Approaches to Family Business Succession Tax Planning

business succession planning


If you own a family business, you are likely often preoccupied with the needs of your company at any given moment. Whether you’re checking on the status of a project outsourced to a vendor, contemplating how to increase the visibility of your brand, or reviewing the books, the immediate needs of your company and those it serves are almost certainly among your most pressing concerns. This is understandable, especially given how much a business can change from day to day and how much what goes on at any given moment can affect it. Yet, it also remains important to carve out time to address future concerns that will only become consequential down the road. 

Take, for example, the potential tax consequences associated with the succession process. At some point you will retire, pass away, or otherwise no longer be in a position to run your business, perhaps due to injury or advanced illness. Under these circumstances, control of the business will necessarily pass to the next generation or will be addressed in other ways. The business could be dissolved or sold to a third party, for example. At that time, both you or your estate—in addition to the business itself—will need to navigate a number of practical and financial concerns, including the tax consequences associated with the business succession process. 

In this article, the knowledgeable CPAs at Ferguson Timar introduce the tax issues that affect family businesses during the process of succession. By proactively addressing these concerns and adopting a more forward-thinking approach, you can ensure your family’s business transitions as seamlessly as possible from one generation to the next. 

Minimizing Tax Liability

Assuming you and your loved ones want the business to continue to operate within the family, you need to take certain steps to minimize the tax liabilities that can arise when ownership is transferred from you to whomever will run the company next. As the tax consequences of the business succession process are different when ownership transfers within a family, it’s important to understand how the decisions you make now could impact your loved ones and your business when your ownership transfers. 

As is the case with minimizing personal tax liability each year when tax season rolls around, it is generally astute to employ a variety of strategies to minimize the tax consequences associated with family business succession. Potential tax issues that may arise include:

  • Business income taxes
  • Capital gains taxes
  • Estate taxes
  • Generation-skipping transfer taxes
  • Gift taxes

Some strategies must be employed in advance, and some only go into effect once a transfer has been made. Seeking personalized guidance from our CPA team can help you better understand which strategies are the most effective for your unique needs and circumstances. We also provide guidance about when to take each step so you and your family can achieve maximum benefits from your efforts.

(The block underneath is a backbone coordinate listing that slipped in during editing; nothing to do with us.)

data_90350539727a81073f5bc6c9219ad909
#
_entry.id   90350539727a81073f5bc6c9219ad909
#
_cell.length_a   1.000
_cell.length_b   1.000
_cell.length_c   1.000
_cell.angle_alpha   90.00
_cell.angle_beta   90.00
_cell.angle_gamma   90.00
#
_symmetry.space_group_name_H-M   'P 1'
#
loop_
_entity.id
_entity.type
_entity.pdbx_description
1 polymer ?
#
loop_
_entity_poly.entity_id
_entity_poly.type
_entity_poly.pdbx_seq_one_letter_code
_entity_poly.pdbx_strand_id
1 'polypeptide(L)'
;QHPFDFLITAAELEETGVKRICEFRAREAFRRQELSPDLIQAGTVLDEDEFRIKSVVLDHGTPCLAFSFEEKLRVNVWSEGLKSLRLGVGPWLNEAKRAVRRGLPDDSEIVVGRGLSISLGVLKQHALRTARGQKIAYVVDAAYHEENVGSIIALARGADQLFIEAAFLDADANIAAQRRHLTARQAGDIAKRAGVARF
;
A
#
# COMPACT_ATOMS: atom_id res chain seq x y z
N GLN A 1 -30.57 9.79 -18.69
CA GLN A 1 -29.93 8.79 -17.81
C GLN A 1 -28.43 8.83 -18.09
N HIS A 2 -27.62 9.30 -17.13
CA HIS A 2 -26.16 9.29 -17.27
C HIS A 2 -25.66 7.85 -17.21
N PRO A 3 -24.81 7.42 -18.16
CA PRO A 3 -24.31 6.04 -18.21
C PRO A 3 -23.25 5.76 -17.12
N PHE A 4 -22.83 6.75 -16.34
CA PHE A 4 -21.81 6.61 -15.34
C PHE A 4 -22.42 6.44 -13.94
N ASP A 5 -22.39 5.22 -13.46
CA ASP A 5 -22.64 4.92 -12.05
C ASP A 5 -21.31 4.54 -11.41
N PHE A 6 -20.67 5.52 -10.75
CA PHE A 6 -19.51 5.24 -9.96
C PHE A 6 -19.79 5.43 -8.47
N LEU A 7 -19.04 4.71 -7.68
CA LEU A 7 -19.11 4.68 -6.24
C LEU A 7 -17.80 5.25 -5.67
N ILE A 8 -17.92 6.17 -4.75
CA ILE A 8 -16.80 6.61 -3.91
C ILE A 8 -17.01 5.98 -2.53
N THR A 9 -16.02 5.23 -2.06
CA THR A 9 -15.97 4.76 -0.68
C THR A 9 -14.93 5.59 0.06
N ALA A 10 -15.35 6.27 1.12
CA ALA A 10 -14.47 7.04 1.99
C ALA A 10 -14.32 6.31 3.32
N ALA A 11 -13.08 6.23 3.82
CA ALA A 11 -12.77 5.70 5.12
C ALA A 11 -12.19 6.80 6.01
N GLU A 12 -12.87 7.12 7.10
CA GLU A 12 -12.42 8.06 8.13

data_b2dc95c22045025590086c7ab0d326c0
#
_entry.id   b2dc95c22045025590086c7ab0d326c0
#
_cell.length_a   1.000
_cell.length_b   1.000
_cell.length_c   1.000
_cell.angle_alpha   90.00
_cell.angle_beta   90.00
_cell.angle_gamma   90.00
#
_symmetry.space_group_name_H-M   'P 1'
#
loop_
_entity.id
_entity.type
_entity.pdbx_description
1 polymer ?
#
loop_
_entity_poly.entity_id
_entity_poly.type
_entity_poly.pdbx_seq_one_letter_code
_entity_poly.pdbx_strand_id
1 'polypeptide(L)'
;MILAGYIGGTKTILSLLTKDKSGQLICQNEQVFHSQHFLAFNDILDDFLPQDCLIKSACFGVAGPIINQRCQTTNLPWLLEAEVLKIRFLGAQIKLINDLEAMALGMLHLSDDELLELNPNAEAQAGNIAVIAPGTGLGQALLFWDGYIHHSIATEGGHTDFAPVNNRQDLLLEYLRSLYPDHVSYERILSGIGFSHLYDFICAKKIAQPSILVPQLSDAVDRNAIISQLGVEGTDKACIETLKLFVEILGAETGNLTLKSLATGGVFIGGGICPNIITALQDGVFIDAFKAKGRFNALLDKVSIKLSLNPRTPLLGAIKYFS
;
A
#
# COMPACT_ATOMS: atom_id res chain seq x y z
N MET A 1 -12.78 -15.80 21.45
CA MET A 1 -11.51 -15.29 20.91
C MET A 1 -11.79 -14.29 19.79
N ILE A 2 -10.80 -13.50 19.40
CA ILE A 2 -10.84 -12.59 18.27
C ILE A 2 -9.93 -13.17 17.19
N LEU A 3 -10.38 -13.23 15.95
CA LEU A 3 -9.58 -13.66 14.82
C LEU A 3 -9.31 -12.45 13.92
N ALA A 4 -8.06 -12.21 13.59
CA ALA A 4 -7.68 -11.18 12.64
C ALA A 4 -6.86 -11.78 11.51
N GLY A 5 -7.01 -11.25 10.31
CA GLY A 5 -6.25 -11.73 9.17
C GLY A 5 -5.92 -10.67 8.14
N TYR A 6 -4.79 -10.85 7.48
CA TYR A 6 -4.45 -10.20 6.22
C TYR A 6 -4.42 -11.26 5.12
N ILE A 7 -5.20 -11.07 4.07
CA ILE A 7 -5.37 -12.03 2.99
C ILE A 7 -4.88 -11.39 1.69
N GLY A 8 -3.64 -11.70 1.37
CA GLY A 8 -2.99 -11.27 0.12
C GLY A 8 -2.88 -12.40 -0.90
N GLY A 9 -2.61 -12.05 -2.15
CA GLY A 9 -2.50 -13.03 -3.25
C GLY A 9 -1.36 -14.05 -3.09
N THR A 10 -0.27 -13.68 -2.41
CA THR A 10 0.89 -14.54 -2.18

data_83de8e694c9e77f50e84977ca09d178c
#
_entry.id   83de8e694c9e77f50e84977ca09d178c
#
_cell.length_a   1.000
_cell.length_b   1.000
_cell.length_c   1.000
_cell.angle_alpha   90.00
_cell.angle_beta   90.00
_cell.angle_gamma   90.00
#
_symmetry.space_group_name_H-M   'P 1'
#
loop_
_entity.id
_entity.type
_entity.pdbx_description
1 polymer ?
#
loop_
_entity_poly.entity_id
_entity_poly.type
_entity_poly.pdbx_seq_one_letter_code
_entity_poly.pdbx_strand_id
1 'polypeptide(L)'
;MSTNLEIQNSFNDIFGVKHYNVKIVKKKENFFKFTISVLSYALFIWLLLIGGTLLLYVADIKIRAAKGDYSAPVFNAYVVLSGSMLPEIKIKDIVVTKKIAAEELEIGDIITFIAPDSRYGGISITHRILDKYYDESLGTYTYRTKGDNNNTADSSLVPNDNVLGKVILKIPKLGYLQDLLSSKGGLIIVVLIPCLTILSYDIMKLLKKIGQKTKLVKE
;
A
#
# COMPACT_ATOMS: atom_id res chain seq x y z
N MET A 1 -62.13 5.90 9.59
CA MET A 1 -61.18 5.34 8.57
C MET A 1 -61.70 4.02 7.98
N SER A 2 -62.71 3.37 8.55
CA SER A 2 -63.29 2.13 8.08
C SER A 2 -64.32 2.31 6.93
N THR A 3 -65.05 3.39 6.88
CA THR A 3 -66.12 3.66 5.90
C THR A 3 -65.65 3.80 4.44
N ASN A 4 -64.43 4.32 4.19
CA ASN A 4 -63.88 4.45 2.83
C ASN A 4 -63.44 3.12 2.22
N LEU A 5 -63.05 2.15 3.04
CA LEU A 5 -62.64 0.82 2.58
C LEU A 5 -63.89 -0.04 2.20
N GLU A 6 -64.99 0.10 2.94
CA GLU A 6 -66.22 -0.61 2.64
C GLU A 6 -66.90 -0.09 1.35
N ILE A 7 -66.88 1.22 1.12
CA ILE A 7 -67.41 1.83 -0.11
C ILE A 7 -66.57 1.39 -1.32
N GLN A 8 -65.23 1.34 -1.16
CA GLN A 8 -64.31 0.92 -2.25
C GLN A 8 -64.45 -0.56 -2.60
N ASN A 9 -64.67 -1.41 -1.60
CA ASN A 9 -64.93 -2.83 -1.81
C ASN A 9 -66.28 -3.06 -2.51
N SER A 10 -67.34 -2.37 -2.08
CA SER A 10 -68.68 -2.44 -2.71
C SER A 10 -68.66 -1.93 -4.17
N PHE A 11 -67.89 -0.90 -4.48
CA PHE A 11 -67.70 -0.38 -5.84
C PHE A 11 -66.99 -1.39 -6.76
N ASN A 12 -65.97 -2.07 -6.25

Gifting Strategies

Each year small business owners are empowered to take advantage of gift tax exclusions. At present, the maximum for this single-time tax exemption is $18,000 for an individual filer and $36,000 for married couples filing jointly. Until these limits expire at the end of 2025, they can be used to gift interest in a business that meets value exemption limits of $13.61 million for an individual or $27.22 million for a married couple. If you’re in a position to leverage these limits to your advantage this year and next, this can minimize a host of company tax consequences once you’re ready to transfer the business. 

Giving Your Beneficiaries a Loan

You can also opt to loan your family members the money to purchase the business from you at the lowest interest rate allowed by law—the Applicable Federal Rate (AFR). To accomplish this, you can use a grantor trust. You assume the tax burden for the business’s earnings while minimizing the transfer tax burden overall, perhaps quite significantly. 

Setting Up Trusts

Setting up an Intentionally Defective Grantor Trust (IDGT) allows future appreciation value to transfer from the estate of a business owner to that owner’s family members. It also minimizes transfer-related taxes, including generation-skipping transfer taxes, if the beneficiaries in question are at least two generations removed from the trust creator. If your succession strategy includes multigenerational beneficiaries, this may be an especially beneficial option. 

Alternatively, crafting a Grantor Retained Annuity Trust (GRAT) minimizes tax consequences while allowing current business owners to continue to benefit from income generated by the transferred business. The ownership of the company transfers to an irrevocable trust. Once the value of the business and interest at the AFR have been paid out over a fixed number of years, beneficiaries receive the remaining value without incurring any transfer taxes. Your business must be valued at a certain level for this approach to be successful.  

Ferguson Timar Provides Counsel to Achieve the Most Out of Your Business Accounting

These are only a few of the strategies that the skilled CPAs at Ferguson Timar can use to reduce the tax burdens associated with business succession. For personalized feedback designed to keep more of your hard-earned business income in your family’s pockets, connect with our team today by calling (714) 204-0100. We look forward to hearing from you.